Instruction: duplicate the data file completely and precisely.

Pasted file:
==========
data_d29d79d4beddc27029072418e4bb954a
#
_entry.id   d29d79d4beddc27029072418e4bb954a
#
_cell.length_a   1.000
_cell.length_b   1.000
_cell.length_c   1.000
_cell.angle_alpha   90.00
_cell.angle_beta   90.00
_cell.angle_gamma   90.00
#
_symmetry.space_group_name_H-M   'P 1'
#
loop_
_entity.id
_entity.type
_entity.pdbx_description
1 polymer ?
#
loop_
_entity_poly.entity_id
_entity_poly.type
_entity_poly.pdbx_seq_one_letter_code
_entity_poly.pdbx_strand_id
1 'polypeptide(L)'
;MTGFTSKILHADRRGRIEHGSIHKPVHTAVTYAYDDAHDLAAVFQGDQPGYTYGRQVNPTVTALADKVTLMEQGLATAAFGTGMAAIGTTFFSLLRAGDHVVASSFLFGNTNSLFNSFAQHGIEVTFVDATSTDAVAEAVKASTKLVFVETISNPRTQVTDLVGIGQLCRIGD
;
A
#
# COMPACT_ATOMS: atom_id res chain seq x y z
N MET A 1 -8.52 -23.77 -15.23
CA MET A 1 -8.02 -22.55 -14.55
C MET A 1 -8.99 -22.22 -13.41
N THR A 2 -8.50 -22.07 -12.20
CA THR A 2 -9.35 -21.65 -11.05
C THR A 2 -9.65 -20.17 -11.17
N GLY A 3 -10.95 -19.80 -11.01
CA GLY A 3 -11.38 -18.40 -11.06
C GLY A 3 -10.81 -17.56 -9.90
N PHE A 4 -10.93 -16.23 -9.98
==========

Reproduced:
data_d29d79d4beddc27029072418e4bb954a
#
_entry.id   d29d79d4beddc27029072418e4bb954a
#
_cell.length_a   1.000
_cell.length_b   1.000
_cell.length_c   1.000
_cell.angle_alpha   90.00
_cell.angle_beta   90.00
_cell.angle_gamma   90.00
#
_symmetry.space_group_name_H-M   'P 1'
#
loop_
_entity.id
_entity.type
_entity.pdbx_description
1 polymer ?
#
loop_
_entity_poly.entity_id
_entity_poly.type
_entity_poly.pdbx_seq_one_letter_code
_entity_poly.pdbx_strand_id
1 'polypeptide(L)'
;MTGFTSKILHADRRGRIEHGSIHKPVHTAVTYAYDDAHDLAAVFQGDQPGYTYGRQVNPTVTALADKVTLMEQGLATAAFGTGMAAIGTTFFSLLRAGDHVVASSFLFGNTNSLFNSFAQHGIEVTFVDATSTDAVAEAVKASTKLVFVETISNPRTQVTDLVGIGQLCRIGD
;
A
#
# COMPACT_ATOMS: atom_id res chain seq x y z
N MET A 1 -8.52 -23.77 -15.23
CA MET A 1 -8.02 -22.55 -14.55
C MET A 1 -8.99 -22.22 -13.41
N THR A 2 -8.50 -22.07 -12.20
CA THR A 2 -9.35 -21.65 -11.05
C THR A 2 -9.65 -20.17 -11.17
N GLY A 3 -10.95 -19.80 -11.01
CA GLY A 3 -11.38 -18.40 -11.06
C GLY A 3 -10.81 -17.56 -9.90
N PHE A 4 -10.93 -16.23 -9.98